Gordon Fee, Pauline Christology: An Exegetical-Theological Study(Peabody, Mass: Hendrickson, 2007).
Fee now turns to examine “what the data suggest are Paul’s primary categories for understanding the person of Christ” (530): that Jesus was the pre-existent Son of God and exalted Lord. He devotes the next two chapters to these two titles and notes that ‘Son of God’ emphasises the relationship between Christ and the Father and ‘Lord’ emphasises Christ’s relationship to the church and the world.
Fee argues that Paul’s understanding stems from Jewish Messianism, primarily Davidic kingship. Jesus as Messiah was both David’s “son” and the “Lord” in Psalm 110:1, yet Paul had a far expanded understanding of both concepts: Jesus was not only David’s son, but God’s eternal Son; and at Jesus’ exaltation the very “name” of God (“LORD”) was given to him so he could be the focal point of honour and glory.
However, Fee claims that Paul’s particular understanding and emphasis did not begin with him, but it existed with the Aramaic-speaking community that preceded him. This is seen in two Aramaic terms that Paul quoted: Αββα=”Father”, the name for God that believes have appropriated because of our relationship to Christ (Gal 4:6; Rom 8:15) and Μαρανα θα=”Come, Lord”, the ‘coming’ of God Himself (Mal 4:5) was now attributed to Christ (1 Cor 16:22).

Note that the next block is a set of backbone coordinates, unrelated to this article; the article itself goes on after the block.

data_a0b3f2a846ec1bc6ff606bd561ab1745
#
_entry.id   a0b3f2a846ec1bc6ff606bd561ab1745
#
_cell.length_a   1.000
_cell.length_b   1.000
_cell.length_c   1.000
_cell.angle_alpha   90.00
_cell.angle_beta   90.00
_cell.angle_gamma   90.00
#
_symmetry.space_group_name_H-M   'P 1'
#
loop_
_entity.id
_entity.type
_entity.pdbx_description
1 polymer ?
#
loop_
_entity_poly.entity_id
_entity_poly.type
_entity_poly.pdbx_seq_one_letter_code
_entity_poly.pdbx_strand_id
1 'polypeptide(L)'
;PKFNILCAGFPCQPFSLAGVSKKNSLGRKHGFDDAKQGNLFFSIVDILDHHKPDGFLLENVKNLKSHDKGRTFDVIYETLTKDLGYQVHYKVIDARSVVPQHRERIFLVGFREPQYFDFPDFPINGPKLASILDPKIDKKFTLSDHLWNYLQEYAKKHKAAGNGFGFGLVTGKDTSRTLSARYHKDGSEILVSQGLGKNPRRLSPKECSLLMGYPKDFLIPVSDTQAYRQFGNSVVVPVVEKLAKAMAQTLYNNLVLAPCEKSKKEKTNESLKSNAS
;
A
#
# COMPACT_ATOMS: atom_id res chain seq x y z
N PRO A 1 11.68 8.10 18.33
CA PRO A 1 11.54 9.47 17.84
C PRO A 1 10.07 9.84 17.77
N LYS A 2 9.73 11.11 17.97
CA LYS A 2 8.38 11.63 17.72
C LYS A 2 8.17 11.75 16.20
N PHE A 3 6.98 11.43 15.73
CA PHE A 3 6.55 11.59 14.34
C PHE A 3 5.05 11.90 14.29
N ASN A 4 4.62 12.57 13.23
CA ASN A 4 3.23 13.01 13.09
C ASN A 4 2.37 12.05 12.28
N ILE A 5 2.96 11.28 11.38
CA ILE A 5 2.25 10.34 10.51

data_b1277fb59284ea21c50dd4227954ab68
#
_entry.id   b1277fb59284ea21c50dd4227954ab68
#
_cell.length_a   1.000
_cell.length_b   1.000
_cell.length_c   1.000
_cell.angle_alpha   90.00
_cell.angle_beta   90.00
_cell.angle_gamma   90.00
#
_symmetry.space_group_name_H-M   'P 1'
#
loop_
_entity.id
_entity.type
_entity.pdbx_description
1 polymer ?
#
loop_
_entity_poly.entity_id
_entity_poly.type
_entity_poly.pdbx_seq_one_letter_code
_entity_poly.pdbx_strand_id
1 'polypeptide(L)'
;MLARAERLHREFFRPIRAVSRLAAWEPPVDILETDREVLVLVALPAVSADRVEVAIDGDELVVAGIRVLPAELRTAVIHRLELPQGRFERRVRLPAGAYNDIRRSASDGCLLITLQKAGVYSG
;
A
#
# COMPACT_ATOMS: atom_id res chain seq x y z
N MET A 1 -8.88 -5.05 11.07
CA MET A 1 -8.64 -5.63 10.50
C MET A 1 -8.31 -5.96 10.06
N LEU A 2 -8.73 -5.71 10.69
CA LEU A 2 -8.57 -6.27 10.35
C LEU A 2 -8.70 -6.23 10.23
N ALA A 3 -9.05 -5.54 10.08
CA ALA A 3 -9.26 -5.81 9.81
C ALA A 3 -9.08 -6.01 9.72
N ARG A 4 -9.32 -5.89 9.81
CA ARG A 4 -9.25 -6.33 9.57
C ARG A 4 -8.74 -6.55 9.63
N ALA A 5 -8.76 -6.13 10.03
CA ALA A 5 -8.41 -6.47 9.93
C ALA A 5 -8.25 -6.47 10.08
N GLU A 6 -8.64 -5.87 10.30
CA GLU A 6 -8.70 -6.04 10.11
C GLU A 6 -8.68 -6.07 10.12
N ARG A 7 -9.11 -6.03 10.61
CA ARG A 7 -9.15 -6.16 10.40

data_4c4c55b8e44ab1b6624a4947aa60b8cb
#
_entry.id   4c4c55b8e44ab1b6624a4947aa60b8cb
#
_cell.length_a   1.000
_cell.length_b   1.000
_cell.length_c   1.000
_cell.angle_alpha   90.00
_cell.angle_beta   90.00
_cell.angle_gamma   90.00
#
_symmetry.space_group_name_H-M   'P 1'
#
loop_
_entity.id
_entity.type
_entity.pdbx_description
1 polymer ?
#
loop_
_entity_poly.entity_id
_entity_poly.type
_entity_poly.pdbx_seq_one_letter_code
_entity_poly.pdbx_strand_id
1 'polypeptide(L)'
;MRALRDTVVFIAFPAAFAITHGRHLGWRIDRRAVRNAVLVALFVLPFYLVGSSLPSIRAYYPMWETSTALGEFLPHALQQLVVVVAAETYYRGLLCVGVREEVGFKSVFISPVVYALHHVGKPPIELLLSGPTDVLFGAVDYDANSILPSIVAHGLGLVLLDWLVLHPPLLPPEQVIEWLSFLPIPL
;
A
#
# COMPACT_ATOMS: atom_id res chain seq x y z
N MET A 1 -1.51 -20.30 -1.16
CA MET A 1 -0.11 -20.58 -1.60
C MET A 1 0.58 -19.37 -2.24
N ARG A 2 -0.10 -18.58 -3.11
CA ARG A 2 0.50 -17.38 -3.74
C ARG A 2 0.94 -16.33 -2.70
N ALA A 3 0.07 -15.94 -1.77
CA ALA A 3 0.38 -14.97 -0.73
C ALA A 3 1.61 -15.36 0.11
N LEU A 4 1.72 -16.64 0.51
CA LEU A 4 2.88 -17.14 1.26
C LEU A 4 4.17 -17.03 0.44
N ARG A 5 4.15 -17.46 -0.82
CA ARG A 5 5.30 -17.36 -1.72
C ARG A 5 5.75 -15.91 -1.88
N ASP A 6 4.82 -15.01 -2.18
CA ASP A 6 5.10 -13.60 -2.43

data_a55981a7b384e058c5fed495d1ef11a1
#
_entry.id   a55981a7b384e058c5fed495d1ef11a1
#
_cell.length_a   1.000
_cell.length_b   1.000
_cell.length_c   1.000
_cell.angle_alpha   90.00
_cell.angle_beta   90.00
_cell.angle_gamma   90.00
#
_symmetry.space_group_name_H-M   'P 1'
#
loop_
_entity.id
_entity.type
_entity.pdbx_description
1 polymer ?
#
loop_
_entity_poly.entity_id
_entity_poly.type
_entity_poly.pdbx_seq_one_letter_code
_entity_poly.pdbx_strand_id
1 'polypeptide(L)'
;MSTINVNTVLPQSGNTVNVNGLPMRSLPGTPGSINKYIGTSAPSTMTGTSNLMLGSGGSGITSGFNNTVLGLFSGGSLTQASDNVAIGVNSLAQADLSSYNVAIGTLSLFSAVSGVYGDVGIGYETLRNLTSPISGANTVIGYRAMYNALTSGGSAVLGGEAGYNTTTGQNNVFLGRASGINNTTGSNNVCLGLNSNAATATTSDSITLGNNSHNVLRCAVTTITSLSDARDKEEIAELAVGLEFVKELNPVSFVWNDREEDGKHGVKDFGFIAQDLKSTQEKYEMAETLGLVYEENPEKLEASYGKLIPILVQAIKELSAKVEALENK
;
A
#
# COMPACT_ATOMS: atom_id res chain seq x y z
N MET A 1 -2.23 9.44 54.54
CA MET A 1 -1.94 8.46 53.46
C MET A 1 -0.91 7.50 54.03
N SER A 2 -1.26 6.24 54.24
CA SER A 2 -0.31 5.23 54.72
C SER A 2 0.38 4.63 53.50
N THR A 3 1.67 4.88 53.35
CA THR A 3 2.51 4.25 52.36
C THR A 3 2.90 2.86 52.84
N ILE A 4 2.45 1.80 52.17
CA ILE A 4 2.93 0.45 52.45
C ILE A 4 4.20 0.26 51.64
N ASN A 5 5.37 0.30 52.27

Firstly, Fee demonstrates how Paul viewed Jesus as the Jewish Messiah and the fulfilment of God’s promises by examining Rom 9:5, and a number of other texts. To establish Paul’s understanding of Jesus as the Messianic son of God, the history of Israel is ‘re-read’ in a Christocentric light, specifically examining the theme of “son of God” and how it developed as a messianic term.
Next, Paul’s understanding of Christ as the eternal Son of God is examined by surveying a number of themes found in the OT and NT texts including the Abba-cry (Gal 4:4-7; Rom 8:15); the echoes of Abraham and Isaac (Gen 22); the use of language (Gal 2:20; Rom 8:32); the Son as God’s image-bearer (2 Cor 4:4); the Son as Creator (1 Cor 8:6; Col 1:13-17).
In conclusion, Fee sees Paul’s understanding of Christ being the ‘son of God’ as stemming from Jewish Messianism originally, which expected the Messiah to be the ‘son of God’; and yet his understanding has far exceeded this expectation: Jesus the Messiah is actually the divine and beloved ‘Son of God’ who was pre-existent with the Father, the agent of creation, and perfectly bears the divine image.